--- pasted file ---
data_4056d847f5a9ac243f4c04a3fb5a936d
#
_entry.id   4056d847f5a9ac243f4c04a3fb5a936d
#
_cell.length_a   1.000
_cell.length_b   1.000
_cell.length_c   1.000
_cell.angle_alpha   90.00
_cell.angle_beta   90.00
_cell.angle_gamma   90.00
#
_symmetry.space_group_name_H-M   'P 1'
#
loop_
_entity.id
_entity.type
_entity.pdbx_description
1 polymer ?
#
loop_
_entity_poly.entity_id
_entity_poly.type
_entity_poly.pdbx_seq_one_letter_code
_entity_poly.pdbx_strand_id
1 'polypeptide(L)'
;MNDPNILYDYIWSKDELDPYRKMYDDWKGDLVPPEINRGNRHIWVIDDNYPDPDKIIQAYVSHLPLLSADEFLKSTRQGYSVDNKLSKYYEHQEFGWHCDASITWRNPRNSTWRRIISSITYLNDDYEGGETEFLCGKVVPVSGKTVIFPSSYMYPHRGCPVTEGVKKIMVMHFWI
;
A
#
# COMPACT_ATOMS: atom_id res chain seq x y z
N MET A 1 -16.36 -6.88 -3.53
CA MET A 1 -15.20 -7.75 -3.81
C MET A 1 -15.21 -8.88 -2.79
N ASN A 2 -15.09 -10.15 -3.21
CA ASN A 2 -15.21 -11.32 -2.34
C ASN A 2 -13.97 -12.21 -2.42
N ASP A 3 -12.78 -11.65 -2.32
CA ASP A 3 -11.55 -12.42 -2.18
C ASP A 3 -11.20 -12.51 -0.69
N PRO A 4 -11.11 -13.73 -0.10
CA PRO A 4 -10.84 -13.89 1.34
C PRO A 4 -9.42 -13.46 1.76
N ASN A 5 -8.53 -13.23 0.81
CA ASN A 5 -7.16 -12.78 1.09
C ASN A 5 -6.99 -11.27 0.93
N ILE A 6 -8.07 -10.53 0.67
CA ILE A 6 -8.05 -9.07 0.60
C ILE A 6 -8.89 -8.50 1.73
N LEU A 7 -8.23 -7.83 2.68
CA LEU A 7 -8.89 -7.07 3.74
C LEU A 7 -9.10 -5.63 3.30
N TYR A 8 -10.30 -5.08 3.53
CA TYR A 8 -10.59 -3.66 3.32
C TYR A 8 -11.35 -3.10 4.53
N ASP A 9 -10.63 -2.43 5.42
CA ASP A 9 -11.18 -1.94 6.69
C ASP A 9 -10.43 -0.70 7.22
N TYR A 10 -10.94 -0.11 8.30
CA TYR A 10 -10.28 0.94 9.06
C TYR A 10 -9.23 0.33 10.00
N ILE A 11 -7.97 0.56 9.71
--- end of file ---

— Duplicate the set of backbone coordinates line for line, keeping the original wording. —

data_4056d847f5a9ac243f4c04a3fb5a936d
#
_entry.id   4056d847f5a9ac243f4c04a3fb5a936d
#
_cell.length_a   1.000
_cell.length_b   1.000
_cell.length_c   1.000
_cell.angle_alpha   90.00
_cell.angle_beta   90.00
_cell.angle_gamma   90.00
#
_symmetry.space_group_name_H-M   'P 1'
#
loop_
_entity.id
_entity.type
_entity.pdbx_description
1 polymer ?
#
loop_
_entity_poly.entity_id
_entity_poly.type
_entity_poly.pdbx_seq_one_letter_code
_entity_poly.pdbx_strand_id
1 'polypeptide(L)'
;MNDPNILYDYIWSKDELDPYRKMYDDWKGDLVPPEINRGNRHIWVIDDNYPDPDKIIQAYVSHLPLLSADEFLKSTRQGYSVDNKLSKYYEHQEFGWHCDASITWRNPRNSTWRRIISSITYLNDDYEGGETEFLCGKVVPVSGKTVIFPSSYMYPHRGCPVTEGVKKIMVMHFWI
;
A
#
# COMPACT_ATOMS: atom_id res chain seq x y z
N MET A 1 -16.36 -6.88 -3.53
CA MET A 1 -15.20 -7.75 -3.81
C MET A 1 -15.21 -8.88 -2.79
N ASN A 2 -15.09 -10.15 -3.21
CA ASN A 2 -15.21 -11.32 -2.34
C ASN A 2 -13.97 -12.21 -2.42
N ASP A 3 -12.78 -11.65 -2.32
CA ASP A 3 -11.55 -12.42 -2.18
C ASP A 3 -11.20 -12.51 -0.69
N PRO A 4 -11.11 -13.73 -0.10
CA PRO A 4 -10.84 -13.89 1.34
C PRO A 4 -9.42 -13.46 1.76
N ASN A 5 -8.53 -13.23 0.81
CA ASN A 5 -7.16 -12.78 1.09
C ASN A 5 -6.99 -11.27 0.93
N ILE A 6 -8.07 -10.53 0.67
CA ILE A 6 -8.05 -9.07 0.60
C ILE A 6 -8.89 -8.50 1.73
N LEU A 7 -8.23 -7.83 2.68
CA LEU A 7 -8.89 -7.07 3.74
C LEU A 7 -9.10 -5.63 3.30
N TYR A 8 -10.30 -5.08 3.53
CA TYR A 8 -10.59 -3.66 3.32
C TYR A 8 -11.35 -3.10 4.53
N ASP A 9 -10.63 -2.43 5.42
CA ASP A 9 -11.18 -1.94 6.69
C ASP A 9 -10.43 -0.70 7.22
N TYR A 10 -10.94 -0.11 8.30
CA TYR A 10 -10.28 0.94 9.06
C TYR A 10 -9.23 0.33 10.00
N ILE A 11 -7.97 0.56 9.71